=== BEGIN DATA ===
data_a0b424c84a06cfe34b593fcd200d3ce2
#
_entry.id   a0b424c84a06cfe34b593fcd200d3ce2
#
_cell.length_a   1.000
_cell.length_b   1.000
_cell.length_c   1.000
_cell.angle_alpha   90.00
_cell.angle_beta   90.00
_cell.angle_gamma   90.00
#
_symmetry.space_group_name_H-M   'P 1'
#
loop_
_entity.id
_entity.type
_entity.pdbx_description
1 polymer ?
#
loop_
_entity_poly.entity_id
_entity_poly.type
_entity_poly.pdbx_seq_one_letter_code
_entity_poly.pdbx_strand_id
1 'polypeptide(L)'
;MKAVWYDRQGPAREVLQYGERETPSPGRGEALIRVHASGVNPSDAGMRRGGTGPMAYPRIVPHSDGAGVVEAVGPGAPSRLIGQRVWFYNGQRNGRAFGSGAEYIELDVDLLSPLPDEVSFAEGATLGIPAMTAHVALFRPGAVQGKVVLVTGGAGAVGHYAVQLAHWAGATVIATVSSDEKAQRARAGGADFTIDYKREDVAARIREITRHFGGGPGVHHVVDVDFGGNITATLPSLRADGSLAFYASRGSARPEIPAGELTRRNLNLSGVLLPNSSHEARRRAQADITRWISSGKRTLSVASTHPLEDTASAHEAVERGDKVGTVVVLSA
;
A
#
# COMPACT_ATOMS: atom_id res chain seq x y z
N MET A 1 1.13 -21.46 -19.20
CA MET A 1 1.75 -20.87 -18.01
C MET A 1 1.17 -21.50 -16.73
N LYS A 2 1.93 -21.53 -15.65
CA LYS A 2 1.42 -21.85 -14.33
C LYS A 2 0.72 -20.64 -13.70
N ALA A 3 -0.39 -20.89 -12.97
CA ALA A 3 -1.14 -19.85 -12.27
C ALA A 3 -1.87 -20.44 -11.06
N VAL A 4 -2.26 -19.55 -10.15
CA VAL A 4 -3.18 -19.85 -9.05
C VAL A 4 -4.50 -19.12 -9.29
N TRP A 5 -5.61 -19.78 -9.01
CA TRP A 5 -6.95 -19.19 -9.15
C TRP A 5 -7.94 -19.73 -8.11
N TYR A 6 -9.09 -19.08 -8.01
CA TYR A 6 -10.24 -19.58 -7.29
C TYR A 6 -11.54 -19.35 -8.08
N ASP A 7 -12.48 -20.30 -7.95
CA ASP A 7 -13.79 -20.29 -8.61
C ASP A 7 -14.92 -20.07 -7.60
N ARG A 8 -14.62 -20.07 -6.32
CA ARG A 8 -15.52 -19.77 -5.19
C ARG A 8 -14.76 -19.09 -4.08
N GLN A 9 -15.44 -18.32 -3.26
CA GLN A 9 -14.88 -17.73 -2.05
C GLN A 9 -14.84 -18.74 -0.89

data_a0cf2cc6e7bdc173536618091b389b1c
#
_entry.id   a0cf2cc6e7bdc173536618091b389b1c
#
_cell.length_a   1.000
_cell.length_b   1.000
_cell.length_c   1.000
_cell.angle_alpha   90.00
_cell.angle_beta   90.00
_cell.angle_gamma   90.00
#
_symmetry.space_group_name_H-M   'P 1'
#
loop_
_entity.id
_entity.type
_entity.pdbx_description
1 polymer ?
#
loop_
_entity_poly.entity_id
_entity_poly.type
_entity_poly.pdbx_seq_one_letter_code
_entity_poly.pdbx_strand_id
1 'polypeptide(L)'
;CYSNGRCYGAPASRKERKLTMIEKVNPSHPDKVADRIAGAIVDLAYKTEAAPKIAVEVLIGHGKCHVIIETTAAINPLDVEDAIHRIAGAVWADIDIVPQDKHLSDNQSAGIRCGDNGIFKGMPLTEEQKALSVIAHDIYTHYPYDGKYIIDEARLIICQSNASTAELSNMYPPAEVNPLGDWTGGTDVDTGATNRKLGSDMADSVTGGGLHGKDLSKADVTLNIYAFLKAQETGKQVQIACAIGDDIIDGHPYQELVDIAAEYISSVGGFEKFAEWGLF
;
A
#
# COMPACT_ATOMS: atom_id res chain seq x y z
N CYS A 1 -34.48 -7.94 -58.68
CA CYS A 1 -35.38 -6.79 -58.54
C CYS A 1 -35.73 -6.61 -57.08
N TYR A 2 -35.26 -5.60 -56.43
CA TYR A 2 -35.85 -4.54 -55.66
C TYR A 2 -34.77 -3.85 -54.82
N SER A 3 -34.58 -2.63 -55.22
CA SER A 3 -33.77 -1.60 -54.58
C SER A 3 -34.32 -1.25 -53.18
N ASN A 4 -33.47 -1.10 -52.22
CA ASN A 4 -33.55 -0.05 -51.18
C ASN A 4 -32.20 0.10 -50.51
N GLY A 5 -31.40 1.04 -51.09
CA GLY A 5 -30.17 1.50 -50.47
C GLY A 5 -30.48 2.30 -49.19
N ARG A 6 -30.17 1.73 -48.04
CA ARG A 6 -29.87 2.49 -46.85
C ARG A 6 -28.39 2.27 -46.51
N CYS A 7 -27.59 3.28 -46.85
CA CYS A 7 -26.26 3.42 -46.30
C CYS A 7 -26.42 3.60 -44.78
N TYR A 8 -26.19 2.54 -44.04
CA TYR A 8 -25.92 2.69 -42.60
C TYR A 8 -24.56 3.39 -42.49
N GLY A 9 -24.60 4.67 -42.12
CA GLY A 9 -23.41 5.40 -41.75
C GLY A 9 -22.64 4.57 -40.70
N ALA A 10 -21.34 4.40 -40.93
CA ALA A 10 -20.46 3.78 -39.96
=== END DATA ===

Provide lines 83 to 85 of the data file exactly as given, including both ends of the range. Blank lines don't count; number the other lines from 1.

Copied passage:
;CYSNGRCYGAPASRKERKLTMIEKVNPSHPDKVADRIAGAIVDLAYKTEAAPKIAVEVLIGHGKCHVIIETTAAINPLDVEDAIHRIAGAVWADIDIVPQDKHLSDNQSAGIRCGDNGIFKGMPLTEEQKALSVIAHDIYTHYPYDGKYIIDEARLIICQSNASTAELSNMYPPAEVNPLGDWTGGTDVDTGATNRKLGSDMADSVTGGGLHGKDLSKADVTLNIYAFLKAQETGKQVQIACAIGDDIIDGHPYQELVDIAAEYISSVGGFEKFAEWGLF
;
A